Just like the central processing unit is the brains behind any computer system, the motherboard (also known as mainboard or system board), is the central nervous system.
In one way or another, the motherboard is responsible for the flow of information between every device inside of the computer. The motherboard determines what hardware can be added to the system in the future, as well as where everything should be fitted inside of the case. Motherboards also dictate how fast information can travel through components inside the computer tower. More specifically, the motherboard determines what type and speed of processor can be used, and how fast that processor can communicate with other components inside the system.
Motherboards are comprised of various elements including serial and parallel communication ports, memory and processor placeholders, hard disk drive and floppy disk drive connection pins in addition to a variety of tiny microchips (referred to as chipsets) which control the functions of devices soldered into the motherboard's design.
Motherboards range in size, color, and capabilities, but the principles behind them remain the same. The motherboard is used to control the flow of data between all peripheral devices within the system. A peripheral device is a type of computer part that you cannot physically see; a mouse, keyboard, and computer monitor is considered a non-peripheral device, whereas a hard disk drive, memory stick, and processor fan are considered peripheral devices because they are invisible inside of the computer's tower.
Integrated Vs. Non-Integrated Motherboard Designs
This section provides a comparison look into integrated and non-integrated motherboards.
Characteristics Of An Integrated Motherboard
More modernly designed motherboards have devices integrated onboard including video display adapters, sound cards, and networking devices such as modems and network controllers. These types of motherboards can be referred to as integrated boards since a variety of components usually included as separate expansion cards are integrated within the motherboard design itself, often resulting in a more inexpensive board. These types of boards are commonly found in a variety of small form factor based computers; proprietary companies such as Dell and HP use integrated boards to limit the upgradability of a system.
In addition to sound and networking controllers, motherboard manufacturer's will design a motherboard with the graphics controller onboard, often sharing the memory with regular system memory. These video cards are less powerful than a regular video card which plugs into a dedicated expansion slot, and are often very unappealing to a power user or a hardcore gamer.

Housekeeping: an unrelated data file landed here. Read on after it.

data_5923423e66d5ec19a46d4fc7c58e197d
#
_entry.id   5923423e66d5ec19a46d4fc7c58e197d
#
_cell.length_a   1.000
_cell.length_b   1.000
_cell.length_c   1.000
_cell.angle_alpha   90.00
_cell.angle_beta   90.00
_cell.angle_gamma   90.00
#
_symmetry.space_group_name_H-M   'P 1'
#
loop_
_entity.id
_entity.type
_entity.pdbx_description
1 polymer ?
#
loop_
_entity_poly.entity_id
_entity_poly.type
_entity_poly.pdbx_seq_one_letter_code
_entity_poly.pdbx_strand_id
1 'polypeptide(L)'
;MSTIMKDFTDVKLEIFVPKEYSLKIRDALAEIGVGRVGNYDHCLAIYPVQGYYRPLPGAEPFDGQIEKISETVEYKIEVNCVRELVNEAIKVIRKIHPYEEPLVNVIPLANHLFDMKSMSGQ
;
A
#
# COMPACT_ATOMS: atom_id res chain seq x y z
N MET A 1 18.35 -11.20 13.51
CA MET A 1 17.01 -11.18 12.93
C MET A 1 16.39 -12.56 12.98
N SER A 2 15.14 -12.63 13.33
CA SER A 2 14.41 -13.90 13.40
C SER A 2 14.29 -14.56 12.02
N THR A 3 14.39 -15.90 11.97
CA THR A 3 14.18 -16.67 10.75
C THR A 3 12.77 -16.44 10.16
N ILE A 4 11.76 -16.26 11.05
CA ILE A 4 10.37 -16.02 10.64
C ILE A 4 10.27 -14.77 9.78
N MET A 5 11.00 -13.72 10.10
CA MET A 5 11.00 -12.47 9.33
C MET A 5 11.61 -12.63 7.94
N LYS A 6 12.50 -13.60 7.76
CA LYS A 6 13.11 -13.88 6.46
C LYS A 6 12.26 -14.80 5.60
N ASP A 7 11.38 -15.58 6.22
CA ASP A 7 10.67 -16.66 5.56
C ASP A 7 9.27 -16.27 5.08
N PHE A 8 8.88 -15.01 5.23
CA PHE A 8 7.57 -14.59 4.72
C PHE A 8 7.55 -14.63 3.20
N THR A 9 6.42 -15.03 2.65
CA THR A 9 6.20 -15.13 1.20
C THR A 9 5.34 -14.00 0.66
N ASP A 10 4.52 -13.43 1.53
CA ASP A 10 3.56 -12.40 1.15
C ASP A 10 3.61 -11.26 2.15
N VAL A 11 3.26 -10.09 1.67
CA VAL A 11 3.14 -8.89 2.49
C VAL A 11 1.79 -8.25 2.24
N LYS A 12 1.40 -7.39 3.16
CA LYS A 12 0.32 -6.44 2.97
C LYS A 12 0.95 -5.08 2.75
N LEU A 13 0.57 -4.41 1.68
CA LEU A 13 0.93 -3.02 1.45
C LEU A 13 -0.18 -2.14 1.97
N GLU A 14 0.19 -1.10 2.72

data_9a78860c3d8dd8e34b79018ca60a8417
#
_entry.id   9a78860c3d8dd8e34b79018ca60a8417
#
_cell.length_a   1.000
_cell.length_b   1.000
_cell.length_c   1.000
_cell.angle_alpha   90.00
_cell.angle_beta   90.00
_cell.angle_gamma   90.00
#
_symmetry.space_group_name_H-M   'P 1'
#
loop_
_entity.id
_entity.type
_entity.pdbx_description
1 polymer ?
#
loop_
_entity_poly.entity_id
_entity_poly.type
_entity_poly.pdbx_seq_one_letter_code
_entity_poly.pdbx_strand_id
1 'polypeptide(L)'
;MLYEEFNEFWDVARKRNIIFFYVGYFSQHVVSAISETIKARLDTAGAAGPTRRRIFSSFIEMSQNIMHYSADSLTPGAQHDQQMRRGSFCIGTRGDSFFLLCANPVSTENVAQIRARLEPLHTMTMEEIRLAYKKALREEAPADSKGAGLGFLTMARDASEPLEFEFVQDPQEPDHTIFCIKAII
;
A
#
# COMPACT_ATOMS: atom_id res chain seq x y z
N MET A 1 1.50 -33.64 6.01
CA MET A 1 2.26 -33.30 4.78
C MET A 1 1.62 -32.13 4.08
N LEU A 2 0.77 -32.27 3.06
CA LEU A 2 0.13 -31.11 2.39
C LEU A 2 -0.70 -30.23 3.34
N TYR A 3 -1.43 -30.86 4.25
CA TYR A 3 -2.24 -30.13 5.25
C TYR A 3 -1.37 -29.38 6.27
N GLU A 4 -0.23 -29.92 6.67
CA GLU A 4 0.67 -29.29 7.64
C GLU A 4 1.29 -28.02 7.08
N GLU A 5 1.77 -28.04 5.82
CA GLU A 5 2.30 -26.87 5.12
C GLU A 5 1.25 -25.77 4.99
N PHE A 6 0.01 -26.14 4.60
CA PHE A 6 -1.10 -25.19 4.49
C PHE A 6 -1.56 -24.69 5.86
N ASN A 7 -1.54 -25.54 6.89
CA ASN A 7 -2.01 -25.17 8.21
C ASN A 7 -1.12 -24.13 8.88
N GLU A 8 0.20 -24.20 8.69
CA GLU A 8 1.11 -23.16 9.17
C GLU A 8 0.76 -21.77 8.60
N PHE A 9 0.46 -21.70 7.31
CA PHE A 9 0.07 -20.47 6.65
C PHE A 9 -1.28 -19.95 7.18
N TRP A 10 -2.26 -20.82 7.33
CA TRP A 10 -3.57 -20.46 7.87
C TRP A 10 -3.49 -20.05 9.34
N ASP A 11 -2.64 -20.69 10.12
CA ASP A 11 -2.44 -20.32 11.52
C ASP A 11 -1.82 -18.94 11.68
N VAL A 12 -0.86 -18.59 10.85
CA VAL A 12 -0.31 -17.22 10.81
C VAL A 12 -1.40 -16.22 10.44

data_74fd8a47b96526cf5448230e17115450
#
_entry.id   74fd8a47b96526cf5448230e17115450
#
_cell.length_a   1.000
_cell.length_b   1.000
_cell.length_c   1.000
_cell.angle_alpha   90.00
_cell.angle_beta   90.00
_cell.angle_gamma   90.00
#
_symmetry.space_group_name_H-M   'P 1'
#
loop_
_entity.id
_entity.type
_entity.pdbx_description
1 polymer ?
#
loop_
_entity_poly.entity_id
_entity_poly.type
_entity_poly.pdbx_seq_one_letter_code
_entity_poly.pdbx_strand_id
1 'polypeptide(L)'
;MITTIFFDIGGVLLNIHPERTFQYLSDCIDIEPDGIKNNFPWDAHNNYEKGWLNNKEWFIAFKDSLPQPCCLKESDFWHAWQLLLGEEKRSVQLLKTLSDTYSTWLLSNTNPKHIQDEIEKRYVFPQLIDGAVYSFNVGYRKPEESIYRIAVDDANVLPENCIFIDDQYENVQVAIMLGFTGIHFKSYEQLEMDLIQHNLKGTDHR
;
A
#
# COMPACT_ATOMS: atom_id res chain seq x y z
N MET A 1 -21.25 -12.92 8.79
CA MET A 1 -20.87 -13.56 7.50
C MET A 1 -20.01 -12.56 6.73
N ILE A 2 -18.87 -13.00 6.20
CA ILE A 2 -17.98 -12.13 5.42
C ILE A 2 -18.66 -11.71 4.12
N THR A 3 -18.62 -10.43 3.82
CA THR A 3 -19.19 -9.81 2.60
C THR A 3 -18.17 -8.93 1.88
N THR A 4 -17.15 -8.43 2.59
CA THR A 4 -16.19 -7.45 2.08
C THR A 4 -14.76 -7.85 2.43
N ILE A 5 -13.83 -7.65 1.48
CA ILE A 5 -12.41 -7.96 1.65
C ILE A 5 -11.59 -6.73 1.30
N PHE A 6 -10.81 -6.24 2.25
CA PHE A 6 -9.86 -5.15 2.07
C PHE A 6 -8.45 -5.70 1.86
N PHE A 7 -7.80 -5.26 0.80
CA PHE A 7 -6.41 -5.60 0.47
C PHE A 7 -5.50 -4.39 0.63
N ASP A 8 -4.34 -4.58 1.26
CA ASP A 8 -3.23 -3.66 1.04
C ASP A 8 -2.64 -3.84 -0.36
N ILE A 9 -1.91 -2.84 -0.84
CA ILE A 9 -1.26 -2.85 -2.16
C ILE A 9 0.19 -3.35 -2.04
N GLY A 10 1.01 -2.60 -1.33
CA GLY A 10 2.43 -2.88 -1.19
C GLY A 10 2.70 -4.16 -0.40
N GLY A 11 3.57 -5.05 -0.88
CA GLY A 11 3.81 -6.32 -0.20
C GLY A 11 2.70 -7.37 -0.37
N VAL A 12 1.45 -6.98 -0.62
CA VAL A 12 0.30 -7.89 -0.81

Integrated motherboards don't have adequate room for expansion. As a result, these styles of motherboards are best suited for budget based computers, or shuttle style PC's. Office environments typically use workstations comprised of integrated motherboards because cost wise they are far cheaper to implement.
Characteristics Of A Non-Integrated Motherboard
Non integrated motherboards are more expensive than their counterparts since there is more room for expansion within these types of designs. On a good non-integrated motherboard design there's room for at least five Peripheral Component Interconnect (PCI) based expansion cards and the board always includes an Accelerated Graphics Port (AGP) for connecting a PC's video system. The majority of newly designed motherboards that utilize a non-integrated design are equipped with a PCI-Express slot for the display system, completely overhauling the design of the AGP interface. PCI-Express is the newest generation for expansion busses and as a result the fastest type of bus available.
Incidentally, onboard devices are a invaluable way to free up expansion slots yet are typically not as powerful or feature rich as other separate expansion based cards are designed. Onboard devices soldered into a motherboard directly require additional chipset's and controlled through the operating system. For example, a motherboard with on board video and sound cards require separate chipset's to control the functioning of both devices. A chipset is a series of controller chips on a motherboard that contain pre-programmed logic that determine how the device functions. The hardware interacts with the chipset and operating system components.
A more expensive and generally better motherboard design does not include on-board devices, but does include a more than average number of PCI based expansion slots in addition to PCI-Express slots.
In the computing world the term form factor refers to the architecture of a motherboard. Form factor is referring to the style or shape that the motherboard conforms to in the computer. This architecture encompasses several factors including the dimensions of the particular board and the type of power supply unit (PSU) required for properly powering all devices the motherboard controls.
At present day, there are currently three types of motherboard designs incorporated into full systems. They are:
ATX Form Factor;
Micro ATX Form Factor, or Mini ATX;
Small Form Factor.
Other obsolete styles of motherboards include:
Baby AT and
Motherboards that use an ATX form factor are comprised of Pentium II, III, or IV based micro processors. They also require the use of SDRAM memory modules. Some ATX boards use DDR-SDRAM memory, the next generation SDRAM memory technology. The obsolete motherboard form factors used SIMM technologies, one generation lower than most SDRAM technologies.